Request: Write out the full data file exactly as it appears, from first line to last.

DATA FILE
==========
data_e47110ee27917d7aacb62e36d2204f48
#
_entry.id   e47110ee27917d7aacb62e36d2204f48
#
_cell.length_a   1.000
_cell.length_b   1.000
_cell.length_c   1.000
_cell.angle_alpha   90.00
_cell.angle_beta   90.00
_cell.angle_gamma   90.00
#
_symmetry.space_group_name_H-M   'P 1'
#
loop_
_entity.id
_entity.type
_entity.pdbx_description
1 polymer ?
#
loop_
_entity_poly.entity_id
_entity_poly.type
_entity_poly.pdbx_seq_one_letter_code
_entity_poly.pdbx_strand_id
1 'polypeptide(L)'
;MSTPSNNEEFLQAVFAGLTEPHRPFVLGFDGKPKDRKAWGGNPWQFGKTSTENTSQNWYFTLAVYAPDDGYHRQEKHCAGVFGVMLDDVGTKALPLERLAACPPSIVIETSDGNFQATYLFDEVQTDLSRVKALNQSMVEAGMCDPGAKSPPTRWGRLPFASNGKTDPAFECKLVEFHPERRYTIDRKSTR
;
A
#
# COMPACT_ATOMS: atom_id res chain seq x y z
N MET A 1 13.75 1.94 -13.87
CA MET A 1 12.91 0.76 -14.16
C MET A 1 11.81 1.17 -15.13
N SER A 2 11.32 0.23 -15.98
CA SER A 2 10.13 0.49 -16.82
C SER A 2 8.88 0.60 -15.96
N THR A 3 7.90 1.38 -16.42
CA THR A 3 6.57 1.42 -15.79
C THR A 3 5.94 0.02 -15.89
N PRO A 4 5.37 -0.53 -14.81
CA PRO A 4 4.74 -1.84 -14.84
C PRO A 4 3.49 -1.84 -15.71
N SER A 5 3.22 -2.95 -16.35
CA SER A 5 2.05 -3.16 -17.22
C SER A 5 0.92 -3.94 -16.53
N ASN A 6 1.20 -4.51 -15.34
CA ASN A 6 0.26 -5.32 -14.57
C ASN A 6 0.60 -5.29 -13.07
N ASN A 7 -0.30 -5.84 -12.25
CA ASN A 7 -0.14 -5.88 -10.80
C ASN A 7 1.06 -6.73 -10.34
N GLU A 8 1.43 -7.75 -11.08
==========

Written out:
data_e47110ee27917d7aacb62e36d2204f48
#
_entry.id   e47110ee27917d7aacb62e36d2204f48
#
_cell.length_a   1.000
_cell.length_b   1.000
_cell.length_c   1.000
_cell.angle_alpha   90.00
_cell.angle_beta   90.00
_cell.angle_gamma   90.00
#
_symmetry.space_group_name_H-M   'P 1'
#
loop_
_entity.id
_entity.type
_entity.pdbx_description
1 polymer ?
#
loop_
_entity_poly.entity_id
_entity_poly.type
_entity_poly.pdbx_seq_one_letter_code
_entity_poly.pdbx_strand_id
1 'polypeptide(L)'
;MSTPSNNEEFLQAVFAGLTEPHRPFVLGFDGKPKDRKAWGGNPWQFGKTSTENTSQNWYFTLAVYAPDDGYHRQEKHCAGVFGVMLDDVGTKALPLERLAACPPSIVIETSDGNFQATYLFDEVQTDLSRVKALNQSMVEAGMCDPGAKSPPTRWGRLPFASNGKTDPAFECKLVEFHPERRYTIDRKSTR
;
A
#
# COMPACT_ATOMS: atom_id res chain seq x y z
N MET A 1 13.75 1.94 -13.87
CA MET A 1 12.91 0.76 -14.16
C MET A 1 11.81 1.17 -15.13
N SER A 2 11.32 0.23 -15.98
CA SER A 2 10.13 0.49 -16.82
C SER A 2 8.88 0.60 -15.96
N THR A 3 7.90 1.38 -16.42
CA THR A 3 6.57 1.42 -15.79
C THR A 3 5.94 0.02 -15.89
N PRO A 4 5.37 -0.53 -14.81
CA PRO A 4 4.74 -1.84 -14.84
C PRO A 4 3.49 -1.84 -15.71
N SER A 5 3.22 -2.95 -16.35
CA SER A 5 2.05 -3.16 -17.22
C SER A 5 0.92 -3.94 -16.53
N ASN A 6 1.20 -4.51 -15.34
CA ASN A 6 0.26 -5.32 -14.57
C ASN A 6 0.60 -5.29 -13.07
N ASN A 7 -0.30 -5.84 -12.25
CA ASN A 7 -0.14 -5.88 -10.80
C ASN A 7 1.06 -6.73 -10.34
N GLU A 8 1.43 -7.75 -11.08